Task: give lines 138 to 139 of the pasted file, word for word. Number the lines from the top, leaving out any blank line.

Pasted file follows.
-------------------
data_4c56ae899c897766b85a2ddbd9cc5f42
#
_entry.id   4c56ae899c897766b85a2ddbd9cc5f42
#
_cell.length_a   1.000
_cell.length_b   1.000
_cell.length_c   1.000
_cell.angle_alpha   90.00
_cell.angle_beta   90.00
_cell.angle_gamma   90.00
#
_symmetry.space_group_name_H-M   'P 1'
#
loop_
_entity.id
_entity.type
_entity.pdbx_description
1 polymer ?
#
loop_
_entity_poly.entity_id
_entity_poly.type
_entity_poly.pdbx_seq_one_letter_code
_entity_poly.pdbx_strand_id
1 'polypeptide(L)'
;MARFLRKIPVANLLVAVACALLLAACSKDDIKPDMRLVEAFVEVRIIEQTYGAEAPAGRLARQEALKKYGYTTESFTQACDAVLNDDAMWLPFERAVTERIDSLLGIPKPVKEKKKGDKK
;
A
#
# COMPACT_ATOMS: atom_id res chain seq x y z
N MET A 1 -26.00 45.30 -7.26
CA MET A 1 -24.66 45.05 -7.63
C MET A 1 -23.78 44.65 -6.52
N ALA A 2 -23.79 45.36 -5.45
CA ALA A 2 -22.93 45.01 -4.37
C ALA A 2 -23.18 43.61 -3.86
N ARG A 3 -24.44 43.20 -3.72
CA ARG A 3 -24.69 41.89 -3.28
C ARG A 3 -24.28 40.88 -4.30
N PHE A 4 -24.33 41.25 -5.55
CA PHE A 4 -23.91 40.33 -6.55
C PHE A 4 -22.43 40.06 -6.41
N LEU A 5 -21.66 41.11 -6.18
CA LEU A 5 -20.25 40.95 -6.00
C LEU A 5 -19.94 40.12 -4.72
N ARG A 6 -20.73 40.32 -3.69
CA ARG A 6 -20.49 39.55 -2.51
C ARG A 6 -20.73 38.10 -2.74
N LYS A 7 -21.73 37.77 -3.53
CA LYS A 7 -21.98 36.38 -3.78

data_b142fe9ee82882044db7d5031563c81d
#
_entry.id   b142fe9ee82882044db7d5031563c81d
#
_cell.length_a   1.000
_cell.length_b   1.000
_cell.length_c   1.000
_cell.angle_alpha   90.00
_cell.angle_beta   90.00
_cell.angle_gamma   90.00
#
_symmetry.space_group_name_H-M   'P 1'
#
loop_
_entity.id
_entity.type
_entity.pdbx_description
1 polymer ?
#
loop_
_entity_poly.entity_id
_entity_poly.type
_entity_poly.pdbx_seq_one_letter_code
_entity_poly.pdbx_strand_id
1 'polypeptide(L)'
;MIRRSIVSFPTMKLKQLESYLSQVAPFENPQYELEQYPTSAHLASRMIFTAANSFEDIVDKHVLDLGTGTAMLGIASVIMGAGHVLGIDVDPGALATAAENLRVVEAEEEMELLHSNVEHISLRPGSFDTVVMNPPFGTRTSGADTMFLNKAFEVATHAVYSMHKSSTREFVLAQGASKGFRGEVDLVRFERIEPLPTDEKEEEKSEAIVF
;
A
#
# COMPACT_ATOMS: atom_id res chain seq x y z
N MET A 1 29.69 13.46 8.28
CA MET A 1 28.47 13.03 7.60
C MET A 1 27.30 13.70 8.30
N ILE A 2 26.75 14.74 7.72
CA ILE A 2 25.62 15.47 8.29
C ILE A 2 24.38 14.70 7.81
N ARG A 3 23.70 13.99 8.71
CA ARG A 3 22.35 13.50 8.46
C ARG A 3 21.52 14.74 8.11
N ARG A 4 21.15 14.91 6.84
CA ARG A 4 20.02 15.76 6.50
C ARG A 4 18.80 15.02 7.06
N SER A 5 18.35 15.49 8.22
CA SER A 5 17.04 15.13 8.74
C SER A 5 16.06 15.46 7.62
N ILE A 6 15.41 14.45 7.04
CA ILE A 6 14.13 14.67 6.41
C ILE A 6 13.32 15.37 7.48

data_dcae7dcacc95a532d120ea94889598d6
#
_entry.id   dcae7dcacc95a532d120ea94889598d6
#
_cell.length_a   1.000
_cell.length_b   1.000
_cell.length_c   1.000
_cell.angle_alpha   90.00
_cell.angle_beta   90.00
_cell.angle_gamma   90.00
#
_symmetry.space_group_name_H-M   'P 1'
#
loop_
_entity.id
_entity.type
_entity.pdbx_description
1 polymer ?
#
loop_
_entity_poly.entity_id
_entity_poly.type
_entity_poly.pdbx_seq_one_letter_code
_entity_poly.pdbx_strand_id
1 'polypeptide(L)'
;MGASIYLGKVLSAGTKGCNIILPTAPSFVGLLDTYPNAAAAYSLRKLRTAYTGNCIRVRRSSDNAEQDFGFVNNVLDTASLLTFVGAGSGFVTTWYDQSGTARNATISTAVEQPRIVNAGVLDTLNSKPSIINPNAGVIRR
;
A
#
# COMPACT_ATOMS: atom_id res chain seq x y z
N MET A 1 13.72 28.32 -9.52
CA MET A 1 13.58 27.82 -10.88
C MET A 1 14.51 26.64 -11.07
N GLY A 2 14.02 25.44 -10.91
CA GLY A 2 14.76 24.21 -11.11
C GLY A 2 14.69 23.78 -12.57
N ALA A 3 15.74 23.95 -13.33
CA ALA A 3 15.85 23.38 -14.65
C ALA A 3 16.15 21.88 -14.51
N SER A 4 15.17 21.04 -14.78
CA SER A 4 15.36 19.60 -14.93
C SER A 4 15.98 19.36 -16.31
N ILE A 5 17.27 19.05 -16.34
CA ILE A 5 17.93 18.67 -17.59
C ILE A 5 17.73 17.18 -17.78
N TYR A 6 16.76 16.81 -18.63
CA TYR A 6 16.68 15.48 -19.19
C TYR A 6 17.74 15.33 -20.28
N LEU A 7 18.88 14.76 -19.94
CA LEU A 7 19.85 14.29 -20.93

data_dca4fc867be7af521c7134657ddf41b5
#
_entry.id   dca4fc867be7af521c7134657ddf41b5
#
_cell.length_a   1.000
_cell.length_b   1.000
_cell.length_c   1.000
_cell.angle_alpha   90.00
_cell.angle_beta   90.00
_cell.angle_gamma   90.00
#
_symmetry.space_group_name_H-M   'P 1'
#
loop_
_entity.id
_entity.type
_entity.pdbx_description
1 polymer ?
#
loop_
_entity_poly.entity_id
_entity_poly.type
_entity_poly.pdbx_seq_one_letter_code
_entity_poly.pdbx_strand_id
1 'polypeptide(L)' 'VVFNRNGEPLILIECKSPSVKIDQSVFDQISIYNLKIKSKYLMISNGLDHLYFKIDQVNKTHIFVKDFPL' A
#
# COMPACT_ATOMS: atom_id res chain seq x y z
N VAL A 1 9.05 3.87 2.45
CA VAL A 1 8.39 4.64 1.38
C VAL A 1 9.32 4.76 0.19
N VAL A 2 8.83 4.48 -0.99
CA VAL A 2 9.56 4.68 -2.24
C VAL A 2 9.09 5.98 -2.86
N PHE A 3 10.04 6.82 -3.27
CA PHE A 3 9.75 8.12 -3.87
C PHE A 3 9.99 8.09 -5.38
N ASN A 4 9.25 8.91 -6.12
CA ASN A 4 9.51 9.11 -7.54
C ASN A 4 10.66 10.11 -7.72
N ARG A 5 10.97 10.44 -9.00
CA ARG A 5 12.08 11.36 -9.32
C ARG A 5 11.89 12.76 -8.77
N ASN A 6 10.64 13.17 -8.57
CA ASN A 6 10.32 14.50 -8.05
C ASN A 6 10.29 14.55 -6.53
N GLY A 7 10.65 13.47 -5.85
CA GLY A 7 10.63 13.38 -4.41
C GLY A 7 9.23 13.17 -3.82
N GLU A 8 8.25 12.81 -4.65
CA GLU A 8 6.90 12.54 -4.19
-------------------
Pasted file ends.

N SER A 4 15.17 21.04 -14.78
CA SER A 4 15.36 19.60 -14.93